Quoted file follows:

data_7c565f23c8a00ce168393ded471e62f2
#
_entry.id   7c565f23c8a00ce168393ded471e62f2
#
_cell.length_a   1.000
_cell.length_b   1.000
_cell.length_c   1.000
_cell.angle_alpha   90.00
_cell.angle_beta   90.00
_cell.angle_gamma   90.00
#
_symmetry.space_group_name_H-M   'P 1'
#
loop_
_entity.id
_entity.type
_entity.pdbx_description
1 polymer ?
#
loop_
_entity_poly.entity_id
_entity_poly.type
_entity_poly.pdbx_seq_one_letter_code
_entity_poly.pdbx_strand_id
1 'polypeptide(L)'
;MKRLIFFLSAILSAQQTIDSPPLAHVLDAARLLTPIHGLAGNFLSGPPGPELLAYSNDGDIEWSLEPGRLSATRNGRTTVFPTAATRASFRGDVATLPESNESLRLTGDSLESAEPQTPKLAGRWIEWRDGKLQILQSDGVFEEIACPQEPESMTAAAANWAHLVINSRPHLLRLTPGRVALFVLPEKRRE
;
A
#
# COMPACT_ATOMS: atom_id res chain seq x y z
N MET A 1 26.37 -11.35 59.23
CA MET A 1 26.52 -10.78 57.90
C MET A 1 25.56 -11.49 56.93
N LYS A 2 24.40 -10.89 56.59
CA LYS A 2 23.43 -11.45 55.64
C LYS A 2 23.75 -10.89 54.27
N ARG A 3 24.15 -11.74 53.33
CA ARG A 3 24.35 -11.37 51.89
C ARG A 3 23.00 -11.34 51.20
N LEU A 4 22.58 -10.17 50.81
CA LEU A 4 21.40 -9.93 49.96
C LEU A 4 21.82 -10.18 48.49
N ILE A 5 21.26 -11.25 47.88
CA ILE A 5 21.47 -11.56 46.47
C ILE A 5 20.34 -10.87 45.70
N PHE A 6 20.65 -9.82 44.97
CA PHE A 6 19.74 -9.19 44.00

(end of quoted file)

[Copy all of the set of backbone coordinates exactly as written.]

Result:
data_7c565f23c8a00ce168393ded471e62f2
#
_entry.id   7c565f23c8a00ce168393ded471e62f2
#
_cell.length_a   1.000
_cell.length_b   1.000
_cell.length_c   1.000
_cell.angle_alpha   90.00
_cell.angle_beta   90.00
_cell.angle_gamma   90.00
#
_symmetry.space_group_name_H-M   'P 1'
#
loop_
_entity.id
_entity.type
_entity.pdbx_description
1 polymer ?
#
loop_
_entity_poly.entity_id
_entity_poly.type
_entity_poly.pdbx_seq_one_letter_code
_entity_poly.pdbx_strand_id
1 'polypeptide(L)'
;MKRLIFFLSAILSAQQTIDSPPLAHVLDAARLLTPIHGLAGNFLSGPPGPELLAYSNDGDIEWSLEPGRLSATRNGRTTVFPTAATRASFRGDVATLPESNESLRLTGDSLESAEPQTPKLAGRWIEWRDGKLQILQSDGVFEEIACPQEPESMTAAAANWAHLVINSRPHLLRLTPGRVALFVLPEKRRE
;
A
#
# COMPACT_ATOMS: atom_id res chain seq x y z
N MET A 1 26.37 -11.35 59.23
CA MET A 1 26.52 -10.78 57.90
C MET A 1 25.56 -11.49 56.93
N LYS A 2 24.40 -10.89 56.59
CA LYS A 2 23.43 -11.45 55.64
C LYS A 2 23.75 -10.89 54.27
N ARG A 3 24.15 -11.74 53.33
CA ARG A 3 24.35 -11.37 51.89
C ARG A 3 23.00 -11.34 51.20
N LEU A 4 22.58 -10.17 50.81
CA LEU A 4 21.40 -9.93 49.96
C LEU A 4 21.82 -10.18 48.49
N ILE A 5 21.26 -11.25 47.88
CA ILE A 5 21.47 -11.56 46.47
C ILE A 5 20.34 -10.87 45.70
N PHE A 6 20.65 -9.82 44.97
CA PHE A 6 19.74 -9.19 44.00